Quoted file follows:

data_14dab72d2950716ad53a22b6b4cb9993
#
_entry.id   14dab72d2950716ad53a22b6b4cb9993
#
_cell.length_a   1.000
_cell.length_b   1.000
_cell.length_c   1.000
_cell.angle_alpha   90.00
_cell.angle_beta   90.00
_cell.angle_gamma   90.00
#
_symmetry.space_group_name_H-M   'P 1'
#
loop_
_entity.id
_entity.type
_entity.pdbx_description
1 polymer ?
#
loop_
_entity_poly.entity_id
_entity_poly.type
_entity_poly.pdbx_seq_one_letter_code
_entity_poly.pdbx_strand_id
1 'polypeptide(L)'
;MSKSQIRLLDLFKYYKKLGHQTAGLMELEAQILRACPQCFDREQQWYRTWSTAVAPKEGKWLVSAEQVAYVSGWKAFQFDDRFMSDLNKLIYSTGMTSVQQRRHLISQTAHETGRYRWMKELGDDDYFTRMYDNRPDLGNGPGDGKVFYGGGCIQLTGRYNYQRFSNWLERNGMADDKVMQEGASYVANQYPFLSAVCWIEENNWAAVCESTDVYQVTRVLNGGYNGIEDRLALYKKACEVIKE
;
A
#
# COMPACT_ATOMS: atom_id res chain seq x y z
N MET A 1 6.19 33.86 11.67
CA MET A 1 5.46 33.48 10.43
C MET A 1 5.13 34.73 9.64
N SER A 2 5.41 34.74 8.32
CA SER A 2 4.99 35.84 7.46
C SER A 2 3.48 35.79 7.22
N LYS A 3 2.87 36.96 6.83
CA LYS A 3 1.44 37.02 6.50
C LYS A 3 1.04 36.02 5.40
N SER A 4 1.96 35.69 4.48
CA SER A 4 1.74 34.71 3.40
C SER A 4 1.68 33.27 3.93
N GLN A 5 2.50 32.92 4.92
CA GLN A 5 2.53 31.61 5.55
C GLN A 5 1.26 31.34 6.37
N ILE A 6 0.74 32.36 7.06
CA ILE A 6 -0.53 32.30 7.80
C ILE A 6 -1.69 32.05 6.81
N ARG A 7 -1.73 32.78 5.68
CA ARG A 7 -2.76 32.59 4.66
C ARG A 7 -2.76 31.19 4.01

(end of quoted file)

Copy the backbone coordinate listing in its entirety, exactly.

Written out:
data_14dab72d2950716ad53a22b6b4cb9993
#
_entry.id   14dab72d2950716ad53a22b6b4cb9993
#
_cell.length_a   1.000
_cell.length_b   1.000
_cell.length_c   1.000
_cell.angle_alpha   90.00
_cell.angle_beta   90.00
_cell.angle_gamma   90.00
#
_symmetry.space_group_name_H-M   'P 1'
#
loop_
_entity.id
_entity.type
_entity.pdbx_description
1 polymer ?
#
loop_
_entity_poly.entity_id
_entity_poly.type
_entity_poly.pdbx_seq_one_letter_code
_entity_poly.pdbx_strand_id
1 'polypeptide(L)'
;MSKSQIRLLDLFKYYKKLGHQTAGLMELEAQILRACPQCFDREQQWYRTWSTAVAPKEGKWLVSAEQVAYVSGWKAFQFDDRFMSDLNKLIYSTGMTSVQQRRHLISQTAHETGRYRWMKELGDDDYFTRMYDNRPDLGNGPGDGKVFYGGGCIQLTGRYNYQRFSNWLERNGMADDKVMQEGASYVANQYPFLSAVCWIEENNWAAVCESTDVYQVTRVLNGGYNGIEDRLALYKKACEVIKE
;
A
#
# COMPACT_ATOMS: atom_id res chain seq x y z
N MET A 1 6.19 33.86 11.67
CA MET A 1 5.46 33.48 10.43
C MET A 1 5.13 34.73 9.64
N SER A 2 5.41 34.74 8.32
CA SER A 2 4.99 35.84 7.46
C SER A 2 3.48 35.79 7.22
N LYS A 3 2.87 36.96 6.83
CA LYS A 3 1.44 37.02 6.50
C LYS A 3 1.04 36.02 5.40
N SER A 4 1.96 35.69 4.48
CA SER A 4 1.74 34.71 3.40
C SER A 4 1.68 33.27 3.93
N GLN A 5 2.50 32.92 4.92
CA GLN A 5 2.53 31.61 5.55
C GLN A 5 1.26 31.34 6.37
N ILE A 6 0.74 32.36 7.06
CA ILE A 6 -0.53 32.30 7.80
C ILE A 6 -1.69 32.05 6.81
N ARG A 7 -1.73 32.78 5.68
CA ARG A 7 -2.76 32.59 4.66
C ARG A 7 -2.76 31.19 4.01